θεοί. ἐπὶ Νικοκράτους ἄρχοντος ἐπὶ τῆς Αἰγεῖδος πρώτης πρυτανείας· τῶν προέδρων ἐπεψήφιζεν Θεόφιλος Φηγούσιος· ἔδοξεν τῆι βουλεῖ· Ἀντίδοτος Ἀπολλοδώρου Συπαλήττιος εἶπεν· περὶ ὧν λέγουσιν οἱ Κιτιεῖς περὶ τῆς ἱδρύσειως τῆι Ἀφροδίτηι τοῦ ἱεροῦ, ἐψηφίσθαι τεῖ βουλεῖ τοὺς προέδρους οἳ ἂν λάχωσι προεδρεύειν εἰς τὴν πρώτην ἐκκλησίαν προσαγαγεῖν αὐτοὺς καὶ χρηματίσαι, γνώμην δὲ ξυνβάλλεσθαι τῆς βουλῆς εἰς τὸν δῆμον ὅτι δοκεῖ τῆι βουλεῖ ἀκούσαντα τὸν δῆμον τῶν Κιτιείων περὶ τῆς ἱδρύσειως τοῦ ἱεροῦ καὶ ἄλλου Ἀθηναίων τοῦ βουλομένου βουλεύσασθαι ὅτι ἂν αὐτῶι δοκεῖ ἄριστον εἶναι. ἐπὶ Νικοκράτους ἄρχοντος ἐπὶ τῆς Πανδιονίδος δευτέρας πρυτανείας· τῶν προέδρων ἐπεψήφιζεν Φανόστρατος Φιλαίδης· ἔδοξεν τῶι δήμωι· Λυκοῦργος Λυκόφρονος Βουτάδης εἰπεν· περὶ ὧν οἱ ἔνποροι οἱ Κιτιεῖς ἔδοξαν ἔννομα ἱκετεύειν αἰτοῦντες τὸν δῆμον χωρίου ἐνκτησιν ἐν ὧι ἱδρύσονται ἱερὸν Ἀφροδίτης, δεδόχθαι τῶι δήμωι δοῦναι τοῖς ἐμπόροις τῶν Κιτιέων ἔνκτησιν χωρίου ἐν ὧι ἱδρύσονται τὸ ἱερὸν τῆς Ἀφροδίτης καθάπερ καὶ οἱ Αἰγύπτιοι τὸ τῆς Ἴσιδος ἱερὸν ἵδρυνται. (IG II2 337)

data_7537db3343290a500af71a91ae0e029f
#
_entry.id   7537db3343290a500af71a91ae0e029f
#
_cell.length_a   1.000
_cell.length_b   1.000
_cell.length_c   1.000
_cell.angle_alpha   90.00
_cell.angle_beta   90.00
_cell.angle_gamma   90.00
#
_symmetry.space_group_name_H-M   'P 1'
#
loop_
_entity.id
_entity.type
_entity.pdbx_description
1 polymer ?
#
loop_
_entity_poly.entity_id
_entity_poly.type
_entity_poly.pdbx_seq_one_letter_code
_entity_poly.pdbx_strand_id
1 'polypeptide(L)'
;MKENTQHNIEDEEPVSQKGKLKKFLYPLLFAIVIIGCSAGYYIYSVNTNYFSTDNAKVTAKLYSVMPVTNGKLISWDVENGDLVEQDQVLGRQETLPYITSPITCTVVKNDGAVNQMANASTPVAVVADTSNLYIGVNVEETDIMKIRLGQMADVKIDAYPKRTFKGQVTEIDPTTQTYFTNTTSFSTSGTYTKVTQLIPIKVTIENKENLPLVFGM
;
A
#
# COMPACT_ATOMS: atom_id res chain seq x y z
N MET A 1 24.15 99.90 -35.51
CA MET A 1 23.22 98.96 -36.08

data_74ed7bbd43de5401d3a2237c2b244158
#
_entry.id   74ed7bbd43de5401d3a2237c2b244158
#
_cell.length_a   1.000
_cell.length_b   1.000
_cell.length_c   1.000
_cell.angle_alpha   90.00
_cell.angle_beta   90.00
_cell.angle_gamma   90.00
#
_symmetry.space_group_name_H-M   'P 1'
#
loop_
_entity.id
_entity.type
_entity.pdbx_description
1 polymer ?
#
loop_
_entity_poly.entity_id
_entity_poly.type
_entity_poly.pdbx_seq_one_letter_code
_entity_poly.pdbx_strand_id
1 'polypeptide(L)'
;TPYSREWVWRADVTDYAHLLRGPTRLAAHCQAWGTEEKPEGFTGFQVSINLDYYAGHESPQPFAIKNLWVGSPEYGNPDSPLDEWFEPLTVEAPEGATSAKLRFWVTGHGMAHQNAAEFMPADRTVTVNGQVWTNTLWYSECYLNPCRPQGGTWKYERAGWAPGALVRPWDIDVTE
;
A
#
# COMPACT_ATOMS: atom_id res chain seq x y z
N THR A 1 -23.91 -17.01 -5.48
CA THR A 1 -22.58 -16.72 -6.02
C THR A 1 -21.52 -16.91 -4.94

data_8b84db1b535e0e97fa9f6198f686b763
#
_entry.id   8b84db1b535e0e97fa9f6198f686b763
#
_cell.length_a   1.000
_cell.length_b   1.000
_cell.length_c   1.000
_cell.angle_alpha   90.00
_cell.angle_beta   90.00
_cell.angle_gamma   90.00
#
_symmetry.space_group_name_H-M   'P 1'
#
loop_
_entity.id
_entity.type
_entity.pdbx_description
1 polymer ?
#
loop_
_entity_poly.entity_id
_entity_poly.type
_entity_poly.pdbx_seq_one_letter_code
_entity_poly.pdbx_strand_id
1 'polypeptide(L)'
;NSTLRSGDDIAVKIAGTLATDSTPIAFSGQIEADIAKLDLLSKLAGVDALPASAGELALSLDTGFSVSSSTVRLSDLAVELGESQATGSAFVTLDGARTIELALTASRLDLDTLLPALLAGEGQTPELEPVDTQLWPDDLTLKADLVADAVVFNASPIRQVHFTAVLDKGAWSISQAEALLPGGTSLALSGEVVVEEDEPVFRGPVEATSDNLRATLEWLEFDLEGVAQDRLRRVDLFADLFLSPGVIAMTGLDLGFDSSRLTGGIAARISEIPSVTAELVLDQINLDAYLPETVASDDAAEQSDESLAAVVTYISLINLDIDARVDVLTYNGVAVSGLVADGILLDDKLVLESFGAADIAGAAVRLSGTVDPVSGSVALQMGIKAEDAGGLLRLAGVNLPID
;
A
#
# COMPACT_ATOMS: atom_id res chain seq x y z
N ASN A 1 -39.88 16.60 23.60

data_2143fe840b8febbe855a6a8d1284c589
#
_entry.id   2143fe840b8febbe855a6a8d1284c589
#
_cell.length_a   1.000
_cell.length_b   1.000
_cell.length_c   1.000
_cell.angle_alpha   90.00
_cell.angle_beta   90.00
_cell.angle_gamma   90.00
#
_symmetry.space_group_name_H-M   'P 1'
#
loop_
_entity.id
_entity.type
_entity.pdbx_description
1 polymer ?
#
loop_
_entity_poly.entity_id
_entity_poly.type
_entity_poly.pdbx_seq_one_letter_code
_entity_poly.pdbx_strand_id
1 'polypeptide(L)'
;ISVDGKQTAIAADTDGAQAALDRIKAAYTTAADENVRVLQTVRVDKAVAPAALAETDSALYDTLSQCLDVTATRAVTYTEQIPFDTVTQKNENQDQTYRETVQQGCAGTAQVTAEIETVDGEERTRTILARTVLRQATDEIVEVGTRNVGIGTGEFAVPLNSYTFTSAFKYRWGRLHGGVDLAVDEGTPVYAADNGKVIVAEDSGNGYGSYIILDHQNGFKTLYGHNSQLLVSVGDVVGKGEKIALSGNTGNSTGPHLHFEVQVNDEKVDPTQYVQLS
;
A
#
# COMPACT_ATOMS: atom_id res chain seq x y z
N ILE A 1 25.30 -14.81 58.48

Plot on a Map
Kition (in text as “Citians”).
Egypt (in text as “Egyptians”).